Verizon on Tuesday introduced the newest Droid and the second from Motorola, but some Android fans may be disappointed to learn that it won't ship with the latest operating system or the newest Flash Player. The Droid X will ship with Android 2.1, which will be updated to so-called Froyo, or Android 2.2, later. That means that it initially won't have Flash Player 10.1, the latest version of that software that became available this week for Android 2.2. Onlookers had hoped the Droid X would come with Android 2.2.

The phone will become available on July 15 and will get Android 2.2 and Flash Player 10.1 later in the summer, Verizon said.The phone has a large 4.3-inch screen, bigger than most and matching the HTC HD2, a Windows Mobile phone.

It will come with a Blockbuster application that lets users download full-length feature films and, because the phone has an HDMI port, watch the movies on other devices like TVs. Users will also be able to rent movies from Blockbuster to watch on the phone or other devices. It also has a Digital Living Network Alliance-compliant port, so it can be connected to computers running Windows 7.

The phone has an 8-megapixel camera and can capture high-definition video. It has a 1Ghz processor and can accommodate as much as 40GB of memory, including expanded memory.

The hardware is in many ways superior to the iPhone 4, which will have a 5-megapixel camera and a slower processor, noted Ken Hyers, an analyst with Technology Business Research. It's no coincidence that Verizon timed the launch for the day before the iPhone 4 becomes available, he said. "I think that's exactly what they're hoping for, that it's competitive to the iPhone," he said.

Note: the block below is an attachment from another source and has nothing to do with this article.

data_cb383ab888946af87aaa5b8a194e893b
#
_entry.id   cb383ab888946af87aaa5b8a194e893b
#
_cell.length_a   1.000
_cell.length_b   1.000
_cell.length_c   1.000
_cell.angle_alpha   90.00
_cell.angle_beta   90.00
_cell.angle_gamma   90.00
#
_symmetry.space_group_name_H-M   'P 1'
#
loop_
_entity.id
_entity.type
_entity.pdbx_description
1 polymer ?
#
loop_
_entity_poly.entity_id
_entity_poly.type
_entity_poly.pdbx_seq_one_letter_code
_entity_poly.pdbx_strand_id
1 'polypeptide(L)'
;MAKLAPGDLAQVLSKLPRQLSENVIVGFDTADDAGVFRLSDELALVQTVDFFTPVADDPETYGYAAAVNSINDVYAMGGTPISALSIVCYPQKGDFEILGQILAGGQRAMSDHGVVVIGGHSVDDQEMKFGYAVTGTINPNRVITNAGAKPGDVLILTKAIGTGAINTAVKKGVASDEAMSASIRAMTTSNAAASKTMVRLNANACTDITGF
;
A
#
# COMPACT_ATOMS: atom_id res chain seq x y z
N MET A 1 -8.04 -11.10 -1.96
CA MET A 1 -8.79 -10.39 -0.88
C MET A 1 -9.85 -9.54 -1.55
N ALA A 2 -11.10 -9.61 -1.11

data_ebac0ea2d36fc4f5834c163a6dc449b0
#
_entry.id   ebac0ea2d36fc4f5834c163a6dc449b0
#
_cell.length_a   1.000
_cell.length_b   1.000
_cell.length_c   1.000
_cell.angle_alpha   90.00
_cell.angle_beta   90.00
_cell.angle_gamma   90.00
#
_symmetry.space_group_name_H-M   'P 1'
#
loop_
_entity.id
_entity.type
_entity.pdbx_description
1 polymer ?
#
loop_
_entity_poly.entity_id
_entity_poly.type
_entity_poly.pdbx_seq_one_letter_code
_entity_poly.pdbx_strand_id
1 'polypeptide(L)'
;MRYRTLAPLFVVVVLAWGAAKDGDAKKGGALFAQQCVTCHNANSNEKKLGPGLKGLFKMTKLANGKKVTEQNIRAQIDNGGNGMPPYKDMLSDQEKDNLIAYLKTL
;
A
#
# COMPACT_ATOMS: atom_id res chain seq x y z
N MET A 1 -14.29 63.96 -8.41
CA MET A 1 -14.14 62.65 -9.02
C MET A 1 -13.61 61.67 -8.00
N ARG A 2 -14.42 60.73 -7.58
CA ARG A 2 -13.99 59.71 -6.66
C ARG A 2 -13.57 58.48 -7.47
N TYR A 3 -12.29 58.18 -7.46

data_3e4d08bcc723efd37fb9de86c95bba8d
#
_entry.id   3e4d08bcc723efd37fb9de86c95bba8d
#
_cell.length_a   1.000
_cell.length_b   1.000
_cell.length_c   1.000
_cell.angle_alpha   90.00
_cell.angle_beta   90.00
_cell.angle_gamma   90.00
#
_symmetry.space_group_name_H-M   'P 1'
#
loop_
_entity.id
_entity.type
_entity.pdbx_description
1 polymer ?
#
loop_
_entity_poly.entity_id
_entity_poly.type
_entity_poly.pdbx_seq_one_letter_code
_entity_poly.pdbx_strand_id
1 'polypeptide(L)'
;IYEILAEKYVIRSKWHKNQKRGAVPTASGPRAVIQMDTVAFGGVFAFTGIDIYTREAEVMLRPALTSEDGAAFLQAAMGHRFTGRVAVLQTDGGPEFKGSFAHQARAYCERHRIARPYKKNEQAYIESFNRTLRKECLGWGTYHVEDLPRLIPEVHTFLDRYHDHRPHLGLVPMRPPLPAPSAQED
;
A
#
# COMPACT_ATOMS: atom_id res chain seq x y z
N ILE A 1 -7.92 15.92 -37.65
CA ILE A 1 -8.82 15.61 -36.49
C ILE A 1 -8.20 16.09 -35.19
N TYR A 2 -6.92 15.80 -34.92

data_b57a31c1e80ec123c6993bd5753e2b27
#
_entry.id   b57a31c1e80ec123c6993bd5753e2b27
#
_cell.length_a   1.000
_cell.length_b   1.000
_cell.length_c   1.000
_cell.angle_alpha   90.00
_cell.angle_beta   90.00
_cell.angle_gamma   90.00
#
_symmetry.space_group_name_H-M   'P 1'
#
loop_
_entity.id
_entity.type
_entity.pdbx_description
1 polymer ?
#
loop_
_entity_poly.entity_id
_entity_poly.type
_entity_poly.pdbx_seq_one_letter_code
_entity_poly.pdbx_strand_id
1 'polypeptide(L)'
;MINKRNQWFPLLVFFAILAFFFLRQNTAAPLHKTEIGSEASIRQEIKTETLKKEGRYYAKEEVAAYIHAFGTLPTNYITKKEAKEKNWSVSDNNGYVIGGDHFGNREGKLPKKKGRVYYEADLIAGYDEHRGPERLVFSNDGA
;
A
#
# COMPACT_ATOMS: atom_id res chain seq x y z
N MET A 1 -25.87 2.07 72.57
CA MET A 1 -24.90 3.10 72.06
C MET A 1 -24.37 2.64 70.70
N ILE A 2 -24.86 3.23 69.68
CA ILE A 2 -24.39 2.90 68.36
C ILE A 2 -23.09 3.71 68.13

The Droid X has a couple other features going for it that one-up the iPhone, he said. It runs on Verizon's network, which many people find has better coverage and quality than AT&T's. In addition, Verizon's data plan is still unlimited, unlike AT&T which now has a cap, he said. "I think that's going to make the Droid platform that much more competitive," he said.

Hyers doesn't expect that many buyers will be deterred by the fact that the Droid X ships with Android 2.1. "I don't think that's a deal breaker for most customers," he said.

Even though users of Nexus One review units have gotten the Android 2.2 update, he doesn't think that Google is holding the software back for its own phone. "They took too much of a hit on the Nexus One. It got in the way of their relationship with handset manufacturers and operator customers, so I don't think they'd take such a step," he said. Google has pulled back from its push to offer self-branded phones directly to consumers after struggling to promote and support the Nexus One.

The Droid X doesn't come with a physical keyboard and will ship with Swype, software that offers a new way of typing on on-screen keyboards without having to lift up the finger.

Users will be required to sign up for a $29.99-per-month data plan for unlimited access. They can opt to pay an additional $20 a month for a hotspot service that lets other devices, like a PC, connect to the phone for Internet access. The hotspot service is limited to 2GB of data usage.

Speaking at the event to unveil the phone, Google's Andy Rubin, vice president of engineering, said that the company is now selling 160,000 Android-powered devices each day and that the Android Market has 65,000 third-party applications. He also officially announced that today Google has open sourced Android 2.2, making it available for handset makers to use. The software has already been pushed out to some review units of the Nexus One phone.

Google CEO Eric Schmidt made a surprise appearance at the event, where he promoted the benefits of Google's back-end cloud applications on mobile phones. Behind phones like the Droid X are "massively parallel supercomputers that do the computations" for services like voice translation, he said. But he also said that it takes powerful hardware and networks to deliver the capabilities available in such a device.